Low serum magnesium levels in the first 1 to 12 months of kidney transplantation may portend better long-term graft and patient survival, according to a new study.
“We believe that hypomagnesemia could serve as a biomarker of better tubular function early on and be a good predictor of long-term patient and allograft outcomes,” investigators Ofer Isakov, MD, PhD, of Tel Aviv Souraski Medical Center, Tel Aviv University, Israel, and colleagues concluded.
Dr Isakov and colleagues conducted a retrospective analysis of 726 kidney transplant recipients (KTRs) treated at Brigham and Women’s Hospital in Boston, Massachusetts from 2000 to 2013. For every 0.1 mg/dL increment in serum magnesium, the risk for graft loss or death, all-cause mortality, and death with a functioning graft significantly increased 11%, 14%, and 12% respectively, the investigators reported in Kidney and Blood Pressure Research.
In subgroup analyses, patients older than 60 years, women, and those with delayed graft function had significantly increased risks.
In a multivariate model, the risk for all-cause mortality significantly increased 57% in patients with a median magnesium level of 1.7 mg/dL or more compared with lower levels.
Post-transplant hypomagnesemia is commonly observed among patients prescribed calcineurin inhibitors (CNIs), according the investigators. CNI therapy was started after transplantation, using mostly tacrolimus, aiming for trough levels of 8-10 ng/mL in the first 3 months, and 5-8 ng/mL thereafter. The study findings remained significant even after adjustment for CNI trough levels, baseline graft function, and delayed graft function.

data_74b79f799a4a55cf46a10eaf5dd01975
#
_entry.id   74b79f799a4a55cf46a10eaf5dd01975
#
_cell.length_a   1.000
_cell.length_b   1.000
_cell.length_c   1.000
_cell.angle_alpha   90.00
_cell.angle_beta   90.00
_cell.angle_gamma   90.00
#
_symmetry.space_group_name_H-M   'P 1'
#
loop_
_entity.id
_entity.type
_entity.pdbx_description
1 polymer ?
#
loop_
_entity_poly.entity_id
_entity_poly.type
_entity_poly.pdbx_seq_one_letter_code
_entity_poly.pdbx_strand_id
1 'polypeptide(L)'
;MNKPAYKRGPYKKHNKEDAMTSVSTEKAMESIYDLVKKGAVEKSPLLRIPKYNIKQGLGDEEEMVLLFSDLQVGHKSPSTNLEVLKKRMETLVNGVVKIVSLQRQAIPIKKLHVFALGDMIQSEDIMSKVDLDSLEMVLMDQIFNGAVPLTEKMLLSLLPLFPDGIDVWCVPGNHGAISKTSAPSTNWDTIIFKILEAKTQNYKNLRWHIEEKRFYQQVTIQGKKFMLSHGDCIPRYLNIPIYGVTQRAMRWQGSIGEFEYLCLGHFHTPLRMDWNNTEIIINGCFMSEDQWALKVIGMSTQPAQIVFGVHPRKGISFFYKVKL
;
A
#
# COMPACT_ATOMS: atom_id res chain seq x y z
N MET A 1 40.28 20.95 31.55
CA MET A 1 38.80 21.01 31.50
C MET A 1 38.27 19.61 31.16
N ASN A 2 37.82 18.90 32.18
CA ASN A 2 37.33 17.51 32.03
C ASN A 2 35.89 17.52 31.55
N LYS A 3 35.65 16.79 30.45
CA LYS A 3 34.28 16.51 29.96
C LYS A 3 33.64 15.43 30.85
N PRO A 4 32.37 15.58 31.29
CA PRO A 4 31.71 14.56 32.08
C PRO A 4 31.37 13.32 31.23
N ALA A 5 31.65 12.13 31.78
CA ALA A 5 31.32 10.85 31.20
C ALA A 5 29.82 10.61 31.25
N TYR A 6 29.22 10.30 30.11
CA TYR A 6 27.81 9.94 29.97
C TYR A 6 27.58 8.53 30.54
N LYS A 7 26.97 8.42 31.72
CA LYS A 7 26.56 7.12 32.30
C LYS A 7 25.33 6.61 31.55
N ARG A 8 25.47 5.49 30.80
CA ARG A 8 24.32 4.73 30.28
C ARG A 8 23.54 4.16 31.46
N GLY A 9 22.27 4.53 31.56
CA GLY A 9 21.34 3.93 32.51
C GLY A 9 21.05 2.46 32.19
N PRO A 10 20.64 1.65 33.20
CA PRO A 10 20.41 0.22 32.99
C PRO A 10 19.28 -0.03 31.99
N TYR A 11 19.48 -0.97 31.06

The associations between CNI use and graft and patient survival disappeared after adjustment for magnesium levels, suggesting that the CNI effect on outcomes is partly related to hypomagnesemia, the investigators noted. CNIs reduce the abundance of key divalent cation transport proteins along the distal convoluted tubule, they explained, causing renal magnesium wasting. It is possible that the mechanism of tacrolimus-induced nephrotoxicity differs from that of cyclosporine, “possibly weaker and not mediated via hypomagnesemia.”
“Hypomagnesemia as well as hypophosphatemia early post-transplant may indicate a better tubular graft function,” Dr Isakov’s team wrote. “Beyond that, phosphate depletion can further enhance Mg loss by reducing Mg ion reabsorption in the distal convoluted tubule.”
Isakov O, Patibandla BK, Christopher KB, Chandraker A, Hod T. Impact of post-transplantation hypomagnesemia on long-term graft and patient survival after transplantation. Kidney Blood Press Res. Published online February 23, 2022. doi:10.1159/000522233